By RYAN McCARTHY
KU Statehouse Wire Service
TOPEKA -- The fight about required courses for high school students was not just about English and social studies Monday.
Legislators on the House Education Committee discussed a bill that would require a personal financial literacy course for high school students.
After endorsements from Jack Sossoman, Shawnee County leader of Americans for Prosperity, and State Treasurer Ron Estes, Walt Chappell, president of Education Management Consultants, answered several questions from committee members.
"How these kids can go out and survive without those basic math principles and understanding how the world works; we're sending them out as sheep to the wolves," Chappell said. "We're sending them out for every scammer to take advantage of them and to get into hot water very quickly."
Several of the representatives used some of their personal accounts of financial literacy with their own children.
Rep. Melissa Rooker, R-Fairway, said the class would not have fit into her son's class schedule. Her son was taking college prep courses and a music elective.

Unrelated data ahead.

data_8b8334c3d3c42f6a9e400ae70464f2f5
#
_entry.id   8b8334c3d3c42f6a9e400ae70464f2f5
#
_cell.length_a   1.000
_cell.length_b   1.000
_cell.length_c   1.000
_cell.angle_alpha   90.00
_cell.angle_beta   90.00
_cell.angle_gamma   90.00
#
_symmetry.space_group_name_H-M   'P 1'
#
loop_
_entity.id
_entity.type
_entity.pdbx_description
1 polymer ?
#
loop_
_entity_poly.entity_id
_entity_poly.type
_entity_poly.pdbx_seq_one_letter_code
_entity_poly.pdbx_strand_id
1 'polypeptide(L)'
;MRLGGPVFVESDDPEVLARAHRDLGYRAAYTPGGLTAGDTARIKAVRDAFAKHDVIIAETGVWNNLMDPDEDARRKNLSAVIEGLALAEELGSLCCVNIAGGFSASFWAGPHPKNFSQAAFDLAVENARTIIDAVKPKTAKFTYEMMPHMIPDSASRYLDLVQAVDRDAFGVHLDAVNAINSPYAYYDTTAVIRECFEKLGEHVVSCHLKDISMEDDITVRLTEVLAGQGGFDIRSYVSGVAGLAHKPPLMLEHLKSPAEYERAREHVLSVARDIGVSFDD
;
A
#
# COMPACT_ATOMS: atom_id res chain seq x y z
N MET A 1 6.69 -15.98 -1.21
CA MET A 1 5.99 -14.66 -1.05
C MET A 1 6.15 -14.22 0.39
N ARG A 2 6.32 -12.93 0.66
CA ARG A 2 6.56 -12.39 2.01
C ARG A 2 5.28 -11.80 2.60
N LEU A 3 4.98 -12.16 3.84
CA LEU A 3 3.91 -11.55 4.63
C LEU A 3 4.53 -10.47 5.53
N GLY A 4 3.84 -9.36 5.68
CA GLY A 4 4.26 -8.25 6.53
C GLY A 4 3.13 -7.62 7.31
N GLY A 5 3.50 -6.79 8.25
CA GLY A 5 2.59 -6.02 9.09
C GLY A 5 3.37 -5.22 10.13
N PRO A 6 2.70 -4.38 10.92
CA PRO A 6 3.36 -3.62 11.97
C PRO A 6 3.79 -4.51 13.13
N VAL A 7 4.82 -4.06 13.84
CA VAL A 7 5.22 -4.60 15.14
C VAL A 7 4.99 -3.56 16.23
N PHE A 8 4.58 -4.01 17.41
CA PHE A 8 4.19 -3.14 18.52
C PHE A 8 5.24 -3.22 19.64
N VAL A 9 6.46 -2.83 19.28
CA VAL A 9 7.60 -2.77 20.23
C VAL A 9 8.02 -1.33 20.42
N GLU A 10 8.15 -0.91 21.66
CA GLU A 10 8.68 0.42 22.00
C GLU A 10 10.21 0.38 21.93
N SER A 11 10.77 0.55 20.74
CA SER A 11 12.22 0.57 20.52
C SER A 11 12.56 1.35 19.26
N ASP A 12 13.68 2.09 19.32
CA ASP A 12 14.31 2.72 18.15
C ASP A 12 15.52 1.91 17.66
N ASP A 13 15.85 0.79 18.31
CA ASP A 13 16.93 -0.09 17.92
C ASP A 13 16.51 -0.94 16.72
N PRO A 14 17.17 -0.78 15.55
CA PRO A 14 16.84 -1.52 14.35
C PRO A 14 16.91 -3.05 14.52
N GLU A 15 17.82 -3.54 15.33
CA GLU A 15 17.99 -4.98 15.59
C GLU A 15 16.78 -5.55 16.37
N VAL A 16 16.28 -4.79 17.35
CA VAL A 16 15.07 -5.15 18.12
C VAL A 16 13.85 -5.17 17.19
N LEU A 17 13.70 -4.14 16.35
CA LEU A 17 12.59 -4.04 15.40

Following nearly an hour of questions for Chappell, Carol Werhan of Pittsburg State University provided more testimony about the bill.
"Our philosophy is that personal finance must be taught contextually in order to change behavior," Werhan said.
Werhan said family and consumer sciences teachers are the best people to teach these things. Some of the problems are getting those teachers into the needed areas of the state.
Tom Krebs, a government relations specialist with the Kansas Association of School Boards, provided opposing testimony to the bill.
Krebs talked about how local communities and school boards can determine what is necessary.
He said it would be a mistake to make it an institutionalized process for every teen because some would miss out on an art or music class because of the requirement.
Mark Desetti, director of Govermental Affairs for the Kansas National Education Association, also testified against the bill.
"Requiring this course for a lot of kids that don't need it is not the way to go," Desetti said.
Some high school students were at the K-ACTE 2014 Legislative Day to present career and technical education. A few of the students were open to the idea.
"I think it's a great idea because a lot of people don't know what to do when they get out into the real world," Manhattan student Payton Gehrt said. "If people would know how to take care of their personal finances at an young age, I think that would help them later in life."